Board of Medical Examiners (1978) 81 Cal.App.3d 564.
WHAT TRIGGERS A CMB INVESTIGATION?
As a general proposition, most investigations are triggered by
a complaint being filed by a patient against a member, a resolution
exceeding $30,000 being lodged with the CMB, or by the issuance
of an 805 report. Contrary to popular myth, there is no need for
the Board to have probable cause prior to conducting an investigation
of a doctor. Bradley v. Medical Board (1997) 56 Cal.App.4th
Not infrequently, a letter is issued by the DMQ to the physician,
indicating that an investigation is underway, and requesting copies
of the patient's medical "and related" records -- without
an interview being demanded. (Note: this "step" is not
always followed and, in many cases, an interview letter like that
quoted in the Introduction section above, is issued in lieu of
-- or subsequent to -- a records request letter). However,
regardless of whether a records request, or an interview, letter
is initially issued, the physician is at risk of further, potentially
detrimental, proceedings against him and his license. (4)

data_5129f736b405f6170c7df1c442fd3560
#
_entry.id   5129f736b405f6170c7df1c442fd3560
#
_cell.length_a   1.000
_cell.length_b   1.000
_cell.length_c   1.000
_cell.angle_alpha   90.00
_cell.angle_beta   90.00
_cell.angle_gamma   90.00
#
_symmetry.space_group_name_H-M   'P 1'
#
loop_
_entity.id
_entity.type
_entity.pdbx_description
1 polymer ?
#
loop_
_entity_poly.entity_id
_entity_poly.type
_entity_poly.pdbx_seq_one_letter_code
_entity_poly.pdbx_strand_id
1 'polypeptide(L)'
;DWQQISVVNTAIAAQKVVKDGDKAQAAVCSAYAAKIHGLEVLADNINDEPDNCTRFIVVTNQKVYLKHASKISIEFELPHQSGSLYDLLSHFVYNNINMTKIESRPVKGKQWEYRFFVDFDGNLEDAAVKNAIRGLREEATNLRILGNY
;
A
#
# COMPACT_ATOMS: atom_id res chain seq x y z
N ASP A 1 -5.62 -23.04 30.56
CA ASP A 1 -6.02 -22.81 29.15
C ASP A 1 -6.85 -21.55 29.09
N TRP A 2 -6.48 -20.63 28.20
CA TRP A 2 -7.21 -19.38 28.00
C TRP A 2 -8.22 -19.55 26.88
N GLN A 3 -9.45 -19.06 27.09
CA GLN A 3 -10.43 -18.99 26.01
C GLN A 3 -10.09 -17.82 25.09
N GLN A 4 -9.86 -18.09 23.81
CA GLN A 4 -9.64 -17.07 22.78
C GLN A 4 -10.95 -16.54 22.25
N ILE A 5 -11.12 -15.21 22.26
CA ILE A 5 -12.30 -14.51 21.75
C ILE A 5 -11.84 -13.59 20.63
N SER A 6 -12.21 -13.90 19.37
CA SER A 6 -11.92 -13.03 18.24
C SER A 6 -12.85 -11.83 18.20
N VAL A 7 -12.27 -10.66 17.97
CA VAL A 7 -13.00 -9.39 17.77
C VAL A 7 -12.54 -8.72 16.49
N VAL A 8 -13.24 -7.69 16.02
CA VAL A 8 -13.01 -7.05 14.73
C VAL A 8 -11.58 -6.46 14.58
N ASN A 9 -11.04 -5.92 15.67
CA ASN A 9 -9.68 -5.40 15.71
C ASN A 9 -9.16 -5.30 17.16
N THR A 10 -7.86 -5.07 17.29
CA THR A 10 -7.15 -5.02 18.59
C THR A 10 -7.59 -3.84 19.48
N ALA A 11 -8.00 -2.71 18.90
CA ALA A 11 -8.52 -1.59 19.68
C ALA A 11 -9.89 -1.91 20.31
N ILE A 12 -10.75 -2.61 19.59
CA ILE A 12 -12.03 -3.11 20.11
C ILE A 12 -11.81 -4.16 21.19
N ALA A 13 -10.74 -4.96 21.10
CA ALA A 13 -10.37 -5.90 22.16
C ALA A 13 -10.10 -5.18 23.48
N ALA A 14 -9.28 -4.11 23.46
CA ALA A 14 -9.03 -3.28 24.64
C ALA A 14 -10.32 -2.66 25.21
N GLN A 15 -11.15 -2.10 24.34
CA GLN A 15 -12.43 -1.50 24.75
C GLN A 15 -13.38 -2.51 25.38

In any event, after the records request letter is issued and those
records (among other things) are reviewed, a determination is
made whether to proceed further. Investigations are not infrequently
closed at this stage without a physician interview being conducted,
when it is determined by the DMQ that there is inadequate cause
to proceed further.
However, depending on the nature and seriousness of the allegations,
whether other complaints or problems with the physician have been
noted, and/or whether the physician has had prior dealings with
CMB, further proceedings may take place before the DMQ -- either
before or after its receipt of the patient's medical records.
Thus, the next "stage" of the physician/DMQ encounter
is: the physician interview.
THE INTERVIEW, AND ITS OUTCOME
If -- after a review of the complaint, its own files, and any
of the patient's medical records it may possess (among other things)